‘War on land’ cover is a particularly scarce commodity. Bahrain-based Arab War Risk Insurance Syndicate (AWRIS) was set up by a group of regional insurance companies in 1980 as a result of the outbreak of the Iran-Iraq war and continues to offer war and terrorism cover to the region. ‘This is a highly specialised business and premiums have risen dramatically over the last 12 months,’ says the broker. ‘Capacity has also been reduced. Put simply, cover is still available, but at a price.’
For most businesses, the equation appears daunting: the perception of regional risk is growing, but access to one of the key mitigating tools is becoming both constricted and more expensive. ‘You now have a situation in which some Middle East clients are looking at annual premiums that are millions of dollars a year higher than they were 15 months ago,’ says another London-based insurance broker. ‘And for this they are getting reduced cover. It’s no surprise that we are seeing some clients declining to seek insurance and bearing the risk themselves. Ultimately this is not good for anyone.’
The availability of only limited cover, and a sharp spike in its cost, has major implications for the developers of projects – from power stations to oil refineries and manufacturing plants – right across the region. The decision to buy terrorism, war or political risk cover is not always theirs: often the banks that provide finance for such projects will demand protection.
‘Of course the banks want appropriate levels of insurance where it is available, and some banks with limited experience in the region might drop out of transactions if it is not provided,’ says Chris Vermont, head of project and structured finance at ANZ Investment Bank. ‘But we understand that since 11 September it has not always been available at reasonable prices. It doesn’t take a big hike in premiums to really chew up margins.’
The threat to project development is real. ‘We have not got to the stage at which entire projects have been cancelled because of sky-high insurance costs,’ says an international banker active in the region. ‘But we have seen some projects threatened and it has led to serious complications and delays on others.’ Insurance has become a significant issue for financiers for two reasons. First, much higher premiums have a direct impact on any borrowing company’s cashflow. Second, and increasingly the most important issue, a lack of comprehensive cover can make it difficult to get internal credit approval for lending proposals. ‘This is getting really serious, and we are at the point where the availability and extent of insurance cover can dictate whether we are allowed to lend or not,’ adds the banker.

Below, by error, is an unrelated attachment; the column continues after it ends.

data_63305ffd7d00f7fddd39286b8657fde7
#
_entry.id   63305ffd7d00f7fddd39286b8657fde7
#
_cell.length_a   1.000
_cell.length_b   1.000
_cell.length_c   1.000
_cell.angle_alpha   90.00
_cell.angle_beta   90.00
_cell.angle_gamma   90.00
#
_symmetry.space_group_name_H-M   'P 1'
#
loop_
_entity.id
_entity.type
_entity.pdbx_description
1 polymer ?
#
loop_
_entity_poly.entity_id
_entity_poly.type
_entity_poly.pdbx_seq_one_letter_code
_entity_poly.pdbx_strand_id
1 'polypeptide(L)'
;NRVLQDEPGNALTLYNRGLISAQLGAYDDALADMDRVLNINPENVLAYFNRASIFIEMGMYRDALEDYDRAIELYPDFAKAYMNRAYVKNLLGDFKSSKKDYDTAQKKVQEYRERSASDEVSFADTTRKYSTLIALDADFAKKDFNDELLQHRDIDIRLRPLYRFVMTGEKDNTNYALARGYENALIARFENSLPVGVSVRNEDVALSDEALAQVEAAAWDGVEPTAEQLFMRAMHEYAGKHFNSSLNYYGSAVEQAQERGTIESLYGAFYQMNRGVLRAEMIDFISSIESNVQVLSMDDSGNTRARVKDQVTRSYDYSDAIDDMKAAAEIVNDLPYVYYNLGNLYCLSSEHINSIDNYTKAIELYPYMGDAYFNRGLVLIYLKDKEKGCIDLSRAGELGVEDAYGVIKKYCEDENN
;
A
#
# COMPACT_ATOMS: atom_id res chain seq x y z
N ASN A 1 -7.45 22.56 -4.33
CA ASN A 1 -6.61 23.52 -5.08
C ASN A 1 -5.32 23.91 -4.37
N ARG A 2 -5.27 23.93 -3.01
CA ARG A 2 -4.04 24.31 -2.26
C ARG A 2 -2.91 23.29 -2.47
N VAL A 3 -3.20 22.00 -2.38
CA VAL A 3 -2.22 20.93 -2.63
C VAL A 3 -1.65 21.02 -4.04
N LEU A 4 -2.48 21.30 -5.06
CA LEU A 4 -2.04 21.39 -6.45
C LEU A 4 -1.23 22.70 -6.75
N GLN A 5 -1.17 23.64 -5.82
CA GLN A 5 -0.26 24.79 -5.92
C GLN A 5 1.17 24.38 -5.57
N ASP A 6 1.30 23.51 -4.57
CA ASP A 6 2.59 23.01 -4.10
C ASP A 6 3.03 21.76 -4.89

Such problems have been circumvented by a number of routes over the last year. For example, on Qatar’s Ras Laffan independent water and power project (IWPP), the financiers’ blushes were spared by the government stepping in and providing an insurance guarantee. On the more recent Qatar GTL borrowing, no attempt was made to get government support. Instead, the bankers accepted borrowers’ covenants and a number of provisions detailing the conditions under which acceptable insurance is either unavailable or prohibitive and the regularity with which the borrowers have to approach the market.
There are other options available – not just for project developers seeking finance, but for all companies operating in the region faced with either prohibitively high premiums or reduced capacity. One that is attracting greater attention is alternative risk transfer (ART). ART is based on the use of non-insurance tools such as post-loss funding, which sees clients buying bank guarantees for loans to cover the cost of repairs. ‘When conventional capacity is constrained, alternatives like ART get looked at more closely,’ says an insurance broker. ‘We are beginning to see appetite increasing from Middle East customers.’
And these alternatives might become increasingly attractive if forecasts of future premium trends are accurate. ‘Premiums are going to carry on rising in 2003,’ says a broker. ‘Not at the rate experienced since 11 September, but still moving upwards.’
Whatever the pricing patterns, executives in the Middle East will have to ask themselves difficult questions about their appetite for risk. Such questions were faced last year at Societe Anonyme Marocaine de l’Industrie de Raffinage (Samir). The fateful decision was taken, in the face of rising premiums, to stop taking out insurance against business interruption. Last month’s fire at the Mohammedia refinery – which could take nine months to repair fully – will have left some Samir executives wishing a different decision had been taken.